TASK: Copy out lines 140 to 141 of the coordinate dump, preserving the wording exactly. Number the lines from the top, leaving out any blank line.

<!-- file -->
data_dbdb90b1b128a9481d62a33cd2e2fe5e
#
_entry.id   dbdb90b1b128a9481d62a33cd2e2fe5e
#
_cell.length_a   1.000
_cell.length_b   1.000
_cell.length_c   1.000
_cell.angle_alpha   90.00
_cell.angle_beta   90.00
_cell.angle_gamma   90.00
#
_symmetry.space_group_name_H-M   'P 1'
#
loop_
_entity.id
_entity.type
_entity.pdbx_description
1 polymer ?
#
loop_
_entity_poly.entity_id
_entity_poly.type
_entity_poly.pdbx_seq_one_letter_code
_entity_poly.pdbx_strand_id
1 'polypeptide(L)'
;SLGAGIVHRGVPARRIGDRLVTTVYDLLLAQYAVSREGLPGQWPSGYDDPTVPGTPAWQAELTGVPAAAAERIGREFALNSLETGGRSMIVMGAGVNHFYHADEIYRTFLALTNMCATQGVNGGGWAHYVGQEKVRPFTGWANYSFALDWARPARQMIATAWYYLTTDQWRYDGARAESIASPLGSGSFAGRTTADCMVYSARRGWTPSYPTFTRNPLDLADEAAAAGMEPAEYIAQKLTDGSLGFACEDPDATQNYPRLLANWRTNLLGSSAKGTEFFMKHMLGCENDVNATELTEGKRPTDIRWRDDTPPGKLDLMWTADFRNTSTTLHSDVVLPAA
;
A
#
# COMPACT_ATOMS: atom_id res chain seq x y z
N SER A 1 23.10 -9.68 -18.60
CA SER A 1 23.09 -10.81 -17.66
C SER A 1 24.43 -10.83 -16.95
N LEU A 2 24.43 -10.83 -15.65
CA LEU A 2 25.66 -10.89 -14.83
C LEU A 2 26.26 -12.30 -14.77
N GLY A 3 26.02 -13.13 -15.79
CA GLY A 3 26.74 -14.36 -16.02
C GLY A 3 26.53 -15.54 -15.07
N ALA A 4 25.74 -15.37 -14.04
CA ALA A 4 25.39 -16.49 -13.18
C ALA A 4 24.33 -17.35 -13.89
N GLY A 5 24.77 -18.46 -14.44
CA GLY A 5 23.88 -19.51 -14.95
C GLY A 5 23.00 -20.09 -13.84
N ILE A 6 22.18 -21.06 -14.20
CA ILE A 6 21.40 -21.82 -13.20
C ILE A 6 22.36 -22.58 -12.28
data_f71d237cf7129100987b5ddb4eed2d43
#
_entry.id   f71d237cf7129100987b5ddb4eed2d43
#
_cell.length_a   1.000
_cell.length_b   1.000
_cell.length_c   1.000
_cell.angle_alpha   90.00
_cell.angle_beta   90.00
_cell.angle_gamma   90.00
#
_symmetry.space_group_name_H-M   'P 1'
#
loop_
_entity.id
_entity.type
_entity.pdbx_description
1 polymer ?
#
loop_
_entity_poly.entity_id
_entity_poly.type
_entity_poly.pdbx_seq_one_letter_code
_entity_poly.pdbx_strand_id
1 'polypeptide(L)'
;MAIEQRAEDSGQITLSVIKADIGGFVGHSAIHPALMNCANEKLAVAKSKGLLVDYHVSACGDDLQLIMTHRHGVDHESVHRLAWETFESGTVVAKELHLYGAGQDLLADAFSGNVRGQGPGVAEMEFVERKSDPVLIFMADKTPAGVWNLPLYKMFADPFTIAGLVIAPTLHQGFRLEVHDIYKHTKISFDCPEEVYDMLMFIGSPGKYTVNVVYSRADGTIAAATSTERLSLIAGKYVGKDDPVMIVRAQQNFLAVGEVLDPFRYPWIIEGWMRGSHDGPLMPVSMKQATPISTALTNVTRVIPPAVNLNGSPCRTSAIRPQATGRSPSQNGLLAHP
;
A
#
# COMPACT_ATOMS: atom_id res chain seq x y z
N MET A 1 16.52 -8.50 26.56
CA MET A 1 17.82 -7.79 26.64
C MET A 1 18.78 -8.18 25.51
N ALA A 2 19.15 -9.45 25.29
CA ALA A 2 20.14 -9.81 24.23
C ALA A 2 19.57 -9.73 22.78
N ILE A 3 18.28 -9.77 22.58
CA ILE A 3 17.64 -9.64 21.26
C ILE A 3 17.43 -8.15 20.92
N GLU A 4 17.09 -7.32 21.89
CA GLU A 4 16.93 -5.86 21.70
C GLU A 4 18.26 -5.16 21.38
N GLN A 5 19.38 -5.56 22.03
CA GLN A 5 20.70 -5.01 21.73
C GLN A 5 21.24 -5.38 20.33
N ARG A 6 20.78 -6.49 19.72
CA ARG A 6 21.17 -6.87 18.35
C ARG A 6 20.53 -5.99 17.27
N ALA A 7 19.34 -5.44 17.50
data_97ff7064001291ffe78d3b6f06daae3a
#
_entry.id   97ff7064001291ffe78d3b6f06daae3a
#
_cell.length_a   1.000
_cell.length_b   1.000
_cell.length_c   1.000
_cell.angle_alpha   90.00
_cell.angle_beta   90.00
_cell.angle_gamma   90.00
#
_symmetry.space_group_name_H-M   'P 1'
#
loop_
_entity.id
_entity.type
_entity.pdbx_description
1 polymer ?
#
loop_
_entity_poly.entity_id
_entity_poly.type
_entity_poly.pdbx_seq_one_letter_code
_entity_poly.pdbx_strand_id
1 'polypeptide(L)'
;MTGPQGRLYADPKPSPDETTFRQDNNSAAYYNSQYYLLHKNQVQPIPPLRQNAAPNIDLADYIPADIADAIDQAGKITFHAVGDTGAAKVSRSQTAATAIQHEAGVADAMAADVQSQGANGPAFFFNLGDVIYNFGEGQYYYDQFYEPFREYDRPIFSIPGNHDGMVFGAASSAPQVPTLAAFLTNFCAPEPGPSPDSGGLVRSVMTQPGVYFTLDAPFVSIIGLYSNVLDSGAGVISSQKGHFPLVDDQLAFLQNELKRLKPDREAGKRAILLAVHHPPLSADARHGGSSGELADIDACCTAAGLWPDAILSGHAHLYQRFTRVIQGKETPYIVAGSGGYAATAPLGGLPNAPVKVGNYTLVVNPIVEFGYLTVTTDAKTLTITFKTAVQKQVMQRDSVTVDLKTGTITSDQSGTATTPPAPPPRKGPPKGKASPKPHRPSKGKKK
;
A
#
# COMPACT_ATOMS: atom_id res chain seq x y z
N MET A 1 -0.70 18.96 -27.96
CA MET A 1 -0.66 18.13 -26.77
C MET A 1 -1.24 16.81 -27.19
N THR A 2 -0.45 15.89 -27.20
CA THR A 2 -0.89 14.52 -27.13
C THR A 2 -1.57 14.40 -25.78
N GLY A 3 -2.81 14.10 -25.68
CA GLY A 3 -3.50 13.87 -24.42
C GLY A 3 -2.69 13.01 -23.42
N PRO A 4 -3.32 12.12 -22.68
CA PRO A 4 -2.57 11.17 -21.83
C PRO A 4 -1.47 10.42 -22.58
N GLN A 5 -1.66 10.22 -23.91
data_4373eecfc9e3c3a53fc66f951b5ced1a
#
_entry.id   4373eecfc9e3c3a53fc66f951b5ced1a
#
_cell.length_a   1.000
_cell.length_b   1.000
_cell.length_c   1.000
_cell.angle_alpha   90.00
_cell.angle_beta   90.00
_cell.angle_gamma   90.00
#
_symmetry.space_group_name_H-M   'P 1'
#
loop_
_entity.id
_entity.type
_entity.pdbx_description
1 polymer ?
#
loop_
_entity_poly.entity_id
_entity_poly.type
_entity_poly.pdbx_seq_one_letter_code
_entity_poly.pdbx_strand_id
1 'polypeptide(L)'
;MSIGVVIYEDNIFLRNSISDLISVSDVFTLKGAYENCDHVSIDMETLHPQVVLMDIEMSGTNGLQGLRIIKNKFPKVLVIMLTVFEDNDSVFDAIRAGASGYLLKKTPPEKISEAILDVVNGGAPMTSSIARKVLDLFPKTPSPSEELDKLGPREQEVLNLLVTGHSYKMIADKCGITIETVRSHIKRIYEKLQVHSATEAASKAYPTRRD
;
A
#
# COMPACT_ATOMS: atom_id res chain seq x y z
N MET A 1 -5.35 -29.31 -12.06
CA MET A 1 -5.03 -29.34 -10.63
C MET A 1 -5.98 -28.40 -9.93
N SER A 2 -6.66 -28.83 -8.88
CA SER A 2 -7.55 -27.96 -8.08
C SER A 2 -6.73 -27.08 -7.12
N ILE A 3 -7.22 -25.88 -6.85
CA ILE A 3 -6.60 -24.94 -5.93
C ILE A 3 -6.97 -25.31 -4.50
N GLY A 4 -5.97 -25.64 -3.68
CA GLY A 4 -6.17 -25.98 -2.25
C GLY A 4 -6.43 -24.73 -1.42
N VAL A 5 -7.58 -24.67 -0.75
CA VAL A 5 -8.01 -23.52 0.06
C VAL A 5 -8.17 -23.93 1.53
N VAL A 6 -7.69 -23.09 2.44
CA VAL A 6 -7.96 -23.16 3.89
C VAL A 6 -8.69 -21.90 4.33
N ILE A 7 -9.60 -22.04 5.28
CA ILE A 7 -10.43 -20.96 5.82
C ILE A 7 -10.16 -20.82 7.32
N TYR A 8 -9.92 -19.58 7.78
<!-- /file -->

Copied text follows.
N GLN A 5 -1.66 10.22 -23.91
data_4373eecfc9e3c3a53fc66f951b5ced1a